Decays

Decay fungi can be categorized according to the type of rot produced: soft, white or brown.

Soft rots are caused by Ascomycetes and are facilitated by enzymes that adhere to the hyphal cell wall, therefore decay does not occur in advance of the fungus.

White rots are caused by Basidiomycetes. These fungi are able to breakdown cellulose and lignin. The cellulases produced are primarily exocellulases, and operate in advance of the fungus.

Brown rots are caused by Basidiomycetes. These fungi can only break down cellulose, but the cellulase enzymes produced are both exo- and endocellulases. Decay and strength loss occurs quickly and operates in advance of the fungus.

Decay fungi can also be categorized according to the means of entering the host, and where the fungus operates. Three general categories are recognized: true heartrots, wound-entry heartrots, and sapwood rots.


True Heartrots:

These fungi exist in the heartwood, do not require a wound to enter the tree, and consistently produce fruiting bodies on living trees.
Echinodontium tinctorium Indian Paint Fungus


Host: true firs, hemlocks, occasionally on D-fir, cedar, and spruce.
Damage: cause a stringy yellow rot. Infection thought to occur through small branchlets, then is radially overgrown until it can access the heartwood. This can take 40 years or more.
Conks: have teeth, not pores on the fertile layer, have a bright orange context, and are dark black/brown with a rough outer surface. Typically grow from branch stubs.


Phellinus pini Red Ring Rot


Host: widely distributed, wide host range, most frequent on hemlock, spruces, larch, Douglas-fir and cedar.
Damage: causes a white pocket rot, is a major cull agent because of its wide distribution. Unknown mode of entry.
Conk: has a yellowish fertile layer, large pores, rough, ridged surface.


Phellinus ignarius, Phellinus tremulae False Tinder Fungus


Host: ignarius is found on birch, tremulae on aspen
Damage: may cause more loss than any other decay fungus on hardwoods.
Conk: is black with a rough surface and brown fertile layer.



Wound Entry Heartrots:

These fungi invade the heartwood through a wound, such as scars, frost cracks, broken tops, cankers, etc.
Fomes officinalis Quinine Conk


Host: wide range of conifers, especially Larch, spruce and Douglas-fir
Damage: brown cubical heartrot, continuing decay of dead trees.
This fungus has been known since antiquity as the source of agaricin, a medicine used to treat diseases such as tuberculosis. Also produces quinine, used to treat malaria.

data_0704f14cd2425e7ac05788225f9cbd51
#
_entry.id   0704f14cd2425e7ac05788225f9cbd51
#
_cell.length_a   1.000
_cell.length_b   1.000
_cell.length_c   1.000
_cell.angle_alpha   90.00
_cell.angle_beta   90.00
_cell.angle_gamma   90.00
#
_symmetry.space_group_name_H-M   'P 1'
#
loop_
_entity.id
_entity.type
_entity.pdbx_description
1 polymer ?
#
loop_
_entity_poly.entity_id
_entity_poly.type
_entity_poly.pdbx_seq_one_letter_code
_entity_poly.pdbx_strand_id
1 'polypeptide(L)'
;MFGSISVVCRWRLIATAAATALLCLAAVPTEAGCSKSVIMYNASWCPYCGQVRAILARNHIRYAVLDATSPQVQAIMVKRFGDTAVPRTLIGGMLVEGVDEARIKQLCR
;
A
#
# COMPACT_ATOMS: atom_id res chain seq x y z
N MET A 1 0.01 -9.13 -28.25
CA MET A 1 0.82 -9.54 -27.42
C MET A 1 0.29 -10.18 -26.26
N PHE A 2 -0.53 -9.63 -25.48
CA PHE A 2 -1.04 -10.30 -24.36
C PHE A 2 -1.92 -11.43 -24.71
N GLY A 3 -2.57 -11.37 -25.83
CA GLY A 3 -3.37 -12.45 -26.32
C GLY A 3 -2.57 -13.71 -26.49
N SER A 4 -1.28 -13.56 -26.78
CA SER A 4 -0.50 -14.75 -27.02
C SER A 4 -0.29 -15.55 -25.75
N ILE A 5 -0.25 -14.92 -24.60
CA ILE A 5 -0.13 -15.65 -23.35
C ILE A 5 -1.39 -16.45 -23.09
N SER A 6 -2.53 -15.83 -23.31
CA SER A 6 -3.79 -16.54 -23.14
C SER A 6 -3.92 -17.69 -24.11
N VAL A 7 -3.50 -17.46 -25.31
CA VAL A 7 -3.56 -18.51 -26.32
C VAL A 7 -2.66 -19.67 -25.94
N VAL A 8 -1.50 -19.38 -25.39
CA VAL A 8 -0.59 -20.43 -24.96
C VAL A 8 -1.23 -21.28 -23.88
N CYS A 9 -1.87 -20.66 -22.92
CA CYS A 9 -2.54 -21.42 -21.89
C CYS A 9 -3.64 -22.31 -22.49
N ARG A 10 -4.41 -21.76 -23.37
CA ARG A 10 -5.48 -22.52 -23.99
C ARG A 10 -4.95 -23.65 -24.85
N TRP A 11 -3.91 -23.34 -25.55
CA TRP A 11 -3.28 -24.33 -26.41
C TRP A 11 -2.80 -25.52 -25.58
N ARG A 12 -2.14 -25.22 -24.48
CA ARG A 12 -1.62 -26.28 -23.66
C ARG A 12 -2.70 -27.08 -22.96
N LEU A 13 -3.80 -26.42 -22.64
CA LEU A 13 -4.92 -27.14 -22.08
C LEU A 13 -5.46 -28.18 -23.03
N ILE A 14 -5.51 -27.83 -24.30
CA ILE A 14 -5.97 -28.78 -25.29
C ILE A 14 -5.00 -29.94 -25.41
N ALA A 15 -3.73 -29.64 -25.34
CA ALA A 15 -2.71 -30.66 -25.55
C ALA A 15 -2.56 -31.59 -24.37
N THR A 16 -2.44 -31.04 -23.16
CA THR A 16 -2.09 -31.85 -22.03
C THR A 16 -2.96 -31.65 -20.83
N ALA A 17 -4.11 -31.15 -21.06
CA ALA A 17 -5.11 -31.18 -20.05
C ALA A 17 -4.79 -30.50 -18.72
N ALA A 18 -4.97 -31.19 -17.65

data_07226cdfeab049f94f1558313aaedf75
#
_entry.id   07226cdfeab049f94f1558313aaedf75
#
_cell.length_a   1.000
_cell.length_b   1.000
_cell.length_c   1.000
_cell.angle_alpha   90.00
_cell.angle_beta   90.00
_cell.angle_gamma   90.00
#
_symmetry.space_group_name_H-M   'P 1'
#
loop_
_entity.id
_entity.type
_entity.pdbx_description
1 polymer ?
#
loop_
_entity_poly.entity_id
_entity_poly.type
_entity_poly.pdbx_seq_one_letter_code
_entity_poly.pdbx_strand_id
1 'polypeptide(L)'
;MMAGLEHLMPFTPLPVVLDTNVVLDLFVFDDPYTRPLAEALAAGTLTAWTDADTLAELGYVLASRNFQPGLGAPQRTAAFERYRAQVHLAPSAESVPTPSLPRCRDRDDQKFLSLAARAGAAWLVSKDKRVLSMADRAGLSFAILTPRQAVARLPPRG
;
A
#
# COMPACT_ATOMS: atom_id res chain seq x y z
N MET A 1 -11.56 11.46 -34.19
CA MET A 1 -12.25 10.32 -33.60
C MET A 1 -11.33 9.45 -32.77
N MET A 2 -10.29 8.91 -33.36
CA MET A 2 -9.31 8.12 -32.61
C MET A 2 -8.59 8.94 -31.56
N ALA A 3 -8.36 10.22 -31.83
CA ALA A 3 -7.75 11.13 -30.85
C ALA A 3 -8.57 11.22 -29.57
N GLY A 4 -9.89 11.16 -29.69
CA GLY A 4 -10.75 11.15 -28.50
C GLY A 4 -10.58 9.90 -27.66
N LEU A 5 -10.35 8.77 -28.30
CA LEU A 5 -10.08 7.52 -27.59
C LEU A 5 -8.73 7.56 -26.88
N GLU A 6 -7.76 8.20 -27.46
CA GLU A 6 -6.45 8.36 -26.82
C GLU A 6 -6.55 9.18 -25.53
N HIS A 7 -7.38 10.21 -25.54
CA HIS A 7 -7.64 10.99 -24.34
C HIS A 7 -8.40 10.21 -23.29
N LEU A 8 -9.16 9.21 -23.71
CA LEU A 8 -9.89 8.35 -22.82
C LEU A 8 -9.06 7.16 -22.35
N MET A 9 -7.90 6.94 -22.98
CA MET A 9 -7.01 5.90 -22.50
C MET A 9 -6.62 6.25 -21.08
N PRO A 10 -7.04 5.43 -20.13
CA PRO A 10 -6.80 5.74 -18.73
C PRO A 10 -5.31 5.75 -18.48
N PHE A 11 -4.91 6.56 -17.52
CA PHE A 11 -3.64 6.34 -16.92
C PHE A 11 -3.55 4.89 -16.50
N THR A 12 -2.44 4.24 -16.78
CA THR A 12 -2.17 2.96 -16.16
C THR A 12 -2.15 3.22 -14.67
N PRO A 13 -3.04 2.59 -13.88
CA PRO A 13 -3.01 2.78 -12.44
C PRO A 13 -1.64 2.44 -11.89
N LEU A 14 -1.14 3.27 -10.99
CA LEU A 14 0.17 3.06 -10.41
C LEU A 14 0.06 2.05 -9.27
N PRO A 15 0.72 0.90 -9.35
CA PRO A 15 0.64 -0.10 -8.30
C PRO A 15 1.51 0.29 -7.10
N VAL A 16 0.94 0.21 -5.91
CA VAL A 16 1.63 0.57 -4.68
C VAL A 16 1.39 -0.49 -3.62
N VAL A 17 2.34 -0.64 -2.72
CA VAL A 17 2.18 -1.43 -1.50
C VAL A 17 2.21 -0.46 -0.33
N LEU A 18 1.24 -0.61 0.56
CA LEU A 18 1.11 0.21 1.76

Fomes fomentarius White Spongy trunk Rot


Host: primarily Birch however also reported on alder, balsam poplar and cottonwood in British Columbia.
Damage: causes a white rot in both sapwood and heartwood. Decay is caused in both living and dead trees.
Conks: are perennial, woody or leathery and usually hoof shaped. The upper surface is grey to brown or black and forms a smooth crust. The lower pale brown surface is porous and concave. These conks are found on standing living or dead trees and on slash.


Fomitopsis pinicola Red Ring Conk, brown crumbly rot


Host: many conifers, usually a saprot but can become a heartrot.
Damage: causes brown crumbly rot, very common on dead trees, a scavenger kind of fungus. Prolific fruiting.


Ganoderma applanatum White Mottled Rot


Host: commonly deciduous trees but also found on coniferous species. In B. C.: maple, alder, birch, beech, poplar, willow, amabilis and grand fir, white and Sitka spruce, Scots pine, Douglas-fir, mountain and western hemlock, and western redcedar.
Damage: important decay of dead trees but may enter wounds of live trees causing extensive damage.

Sapwood Rots:

These fungi attack dead wood primarily, such as sapwood that has been killed by cankers, or dead trees.
Cryptoporus volvatus gray sap rot, pocket fungus


Host: primarily Douglas-fir killed by fire or beetles
Damage: very common on dead Douglas-fir. Conks are annual, leathery and pouch-like. Decay is a brown rot.


Gloeophyllum sepiarium


Host: most conifers, several deciduous species, associated with fire-killed trees and slash
Damage: brown cubical sap rot, conk has gill-like structures, is annual, leathery and upper surface is zoned and rough.


Hirschioporus abietinus


Host: many conifers, primarily a saprot, sometimes causes a heart rot in living trees
Damage: causes a white pitted saprot, conks are small, leathery, produced on dead trees, upper surface zoned, light gray.